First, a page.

Solar Analog-Digital Alarm
Cal. Miyota C030-086853K
Resurrection was simple
The watch was in the safe of my Swiss bank for 8 years. Then on Easter 2002 I took a picture, I was just wondering why the watch was not kick starting when exposed to light, but had not time to really find out since I had to take many watch pictures from all the watches I had left behind in Switzerland when moving to Thailand.
In November 2003 I had time to open all the watches and remove dead batteries and take movement shots. I thought I would need a new Backup Battery 280-403 as indicated on the sticker on the back of the movement.
On Sunday May 23rd I was working when I suddenly heard that Alarm going off at 07:51 AM again. I had previously checked a lot of watches in my study and could not find an activated Alarm. I normally turn the Alarm off to save battery life. This time I shot up from my chair and followed the sound and it lead me straight to the Solar "Butterfly" Ana-Digi Alarm Chronograph on the bookshelf behind me. Wow! That was a surprise. I had always assumed that the watch was dead. Even the LCD display seemed to be dead.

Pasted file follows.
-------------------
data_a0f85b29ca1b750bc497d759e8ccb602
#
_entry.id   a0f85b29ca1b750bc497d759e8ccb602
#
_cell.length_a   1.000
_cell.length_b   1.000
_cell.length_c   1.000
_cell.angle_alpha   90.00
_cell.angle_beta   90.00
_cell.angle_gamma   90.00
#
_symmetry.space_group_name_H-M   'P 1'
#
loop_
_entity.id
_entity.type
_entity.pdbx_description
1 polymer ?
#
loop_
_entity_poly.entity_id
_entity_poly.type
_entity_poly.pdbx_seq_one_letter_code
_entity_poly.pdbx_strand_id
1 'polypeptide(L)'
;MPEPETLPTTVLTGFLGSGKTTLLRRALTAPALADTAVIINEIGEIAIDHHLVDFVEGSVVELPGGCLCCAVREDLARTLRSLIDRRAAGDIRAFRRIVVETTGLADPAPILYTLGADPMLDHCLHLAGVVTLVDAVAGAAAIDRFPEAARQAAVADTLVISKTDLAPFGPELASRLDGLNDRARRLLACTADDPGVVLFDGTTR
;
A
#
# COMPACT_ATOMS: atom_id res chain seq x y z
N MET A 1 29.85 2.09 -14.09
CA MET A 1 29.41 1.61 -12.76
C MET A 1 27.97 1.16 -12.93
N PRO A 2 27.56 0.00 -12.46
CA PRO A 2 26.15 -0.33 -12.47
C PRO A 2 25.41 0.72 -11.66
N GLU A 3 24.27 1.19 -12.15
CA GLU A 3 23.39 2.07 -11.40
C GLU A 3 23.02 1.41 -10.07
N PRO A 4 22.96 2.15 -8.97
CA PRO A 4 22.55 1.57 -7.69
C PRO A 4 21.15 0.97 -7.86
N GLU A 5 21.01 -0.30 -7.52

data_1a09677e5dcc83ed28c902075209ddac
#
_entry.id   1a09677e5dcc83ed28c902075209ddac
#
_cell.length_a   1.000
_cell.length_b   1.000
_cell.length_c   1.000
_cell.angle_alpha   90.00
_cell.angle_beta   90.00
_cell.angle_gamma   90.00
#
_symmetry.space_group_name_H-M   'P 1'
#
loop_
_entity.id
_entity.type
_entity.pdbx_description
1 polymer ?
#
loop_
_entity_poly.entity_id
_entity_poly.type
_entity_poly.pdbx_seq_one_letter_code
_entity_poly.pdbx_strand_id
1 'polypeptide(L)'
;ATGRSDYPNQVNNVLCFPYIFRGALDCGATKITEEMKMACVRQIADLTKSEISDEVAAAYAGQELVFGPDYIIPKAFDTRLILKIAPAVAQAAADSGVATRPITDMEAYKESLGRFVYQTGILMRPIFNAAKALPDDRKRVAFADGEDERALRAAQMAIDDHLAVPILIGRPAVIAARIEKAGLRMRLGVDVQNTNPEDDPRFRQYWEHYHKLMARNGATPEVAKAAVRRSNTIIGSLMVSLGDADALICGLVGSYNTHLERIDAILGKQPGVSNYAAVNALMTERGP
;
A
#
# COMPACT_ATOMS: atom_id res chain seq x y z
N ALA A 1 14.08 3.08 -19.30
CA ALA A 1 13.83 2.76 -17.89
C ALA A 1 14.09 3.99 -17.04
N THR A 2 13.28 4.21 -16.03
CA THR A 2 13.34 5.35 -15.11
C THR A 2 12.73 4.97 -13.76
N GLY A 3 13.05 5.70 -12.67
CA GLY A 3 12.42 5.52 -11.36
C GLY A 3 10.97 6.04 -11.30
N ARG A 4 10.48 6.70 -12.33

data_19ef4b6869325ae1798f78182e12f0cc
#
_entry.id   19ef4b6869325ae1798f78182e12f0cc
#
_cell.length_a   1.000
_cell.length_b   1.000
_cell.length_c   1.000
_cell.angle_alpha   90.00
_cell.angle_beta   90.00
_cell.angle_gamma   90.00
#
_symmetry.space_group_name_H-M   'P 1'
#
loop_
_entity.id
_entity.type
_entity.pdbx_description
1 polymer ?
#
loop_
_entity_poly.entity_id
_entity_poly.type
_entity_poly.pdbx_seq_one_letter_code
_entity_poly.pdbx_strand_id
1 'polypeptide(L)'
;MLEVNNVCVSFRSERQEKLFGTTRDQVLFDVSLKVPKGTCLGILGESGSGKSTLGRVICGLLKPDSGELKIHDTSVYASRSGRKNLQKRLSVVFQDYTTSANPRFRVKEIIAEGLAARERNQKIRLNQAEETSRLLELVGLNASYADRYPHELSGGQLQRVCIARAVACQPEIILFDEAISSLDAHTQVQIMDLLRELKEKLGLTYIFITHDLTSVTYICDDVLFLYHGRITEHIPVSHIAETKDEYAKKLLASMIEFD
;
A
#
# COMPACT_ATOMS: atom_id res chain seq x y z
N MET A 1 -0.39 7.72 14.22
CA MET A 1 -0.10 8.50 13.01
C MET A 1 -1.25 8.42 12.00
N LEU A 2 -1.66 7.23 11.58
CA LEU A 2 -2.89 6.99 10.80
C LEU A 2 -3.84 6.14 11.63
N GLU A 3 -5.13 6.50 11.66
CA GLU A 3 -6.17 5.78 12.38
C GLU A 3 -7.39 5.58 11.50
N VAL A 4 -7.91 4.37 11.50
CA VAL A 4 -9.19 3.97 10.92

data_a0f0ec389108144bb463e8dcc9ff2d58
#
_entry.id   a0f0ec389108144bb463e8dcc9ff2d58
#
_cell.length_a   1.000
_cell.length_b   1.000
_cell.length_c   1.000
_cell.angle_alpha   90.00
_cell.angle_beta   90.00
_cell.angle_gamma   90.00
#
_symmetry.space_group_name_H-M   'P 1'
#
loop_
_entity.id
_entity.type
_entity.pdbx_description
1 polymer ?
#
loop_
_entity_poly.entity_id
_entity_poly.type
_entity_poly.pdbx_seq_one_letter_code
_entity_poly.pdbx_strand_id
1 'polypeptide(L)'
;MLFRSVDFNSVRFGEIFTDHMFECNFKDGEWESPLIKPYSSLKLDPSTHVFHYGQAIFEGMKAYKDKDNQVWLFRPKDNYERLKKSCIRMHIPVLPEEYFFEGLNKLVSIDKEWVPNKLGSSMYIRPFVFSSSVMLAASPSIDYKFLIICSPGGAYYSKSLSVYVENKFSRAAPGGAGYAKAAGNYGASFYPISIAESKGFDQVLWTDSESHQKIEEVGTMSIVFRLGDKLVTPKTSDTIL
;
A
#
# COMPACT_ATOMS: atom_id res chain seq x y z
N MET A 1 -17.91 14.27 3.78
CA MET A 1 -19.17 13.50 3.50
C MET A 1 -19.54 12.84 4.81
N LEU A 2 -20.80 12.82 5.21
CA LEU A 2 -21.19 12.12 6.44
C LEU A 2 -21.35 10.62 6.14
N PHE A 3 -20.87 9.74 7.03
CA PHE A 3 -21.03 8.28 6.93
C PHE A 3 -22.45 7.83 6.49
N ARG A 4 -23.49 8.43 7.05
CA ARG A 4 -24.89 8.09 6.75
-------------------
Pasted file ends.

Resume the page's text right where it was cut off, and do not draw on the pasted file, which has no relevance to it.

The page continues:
Life span of Backup Batteries for Solar
This leads me to the conclusion, that Backup Batteries for Solar watches, especially the Eco Drives have indeed a very long life span and will also survive very long periods of inactivity. This watch was in the dark for at least 8 years. This is the 3rd Citizen analog-digital watch that I had to jump start. The Wingman needed a little bit of work on the gear train (Rob B. did that for me), the Citizen Quartz Minute Repeater took some 2 hours on this Quartz Driving machine until it worked well again. This Butterfly did not take long to fly again, just a couple of turns and it kept moving. If you got a couple of Citizen Quartz watches collected over a couple of years, then a driver/magnetizer seems to be a very reasonable addition to your tool box.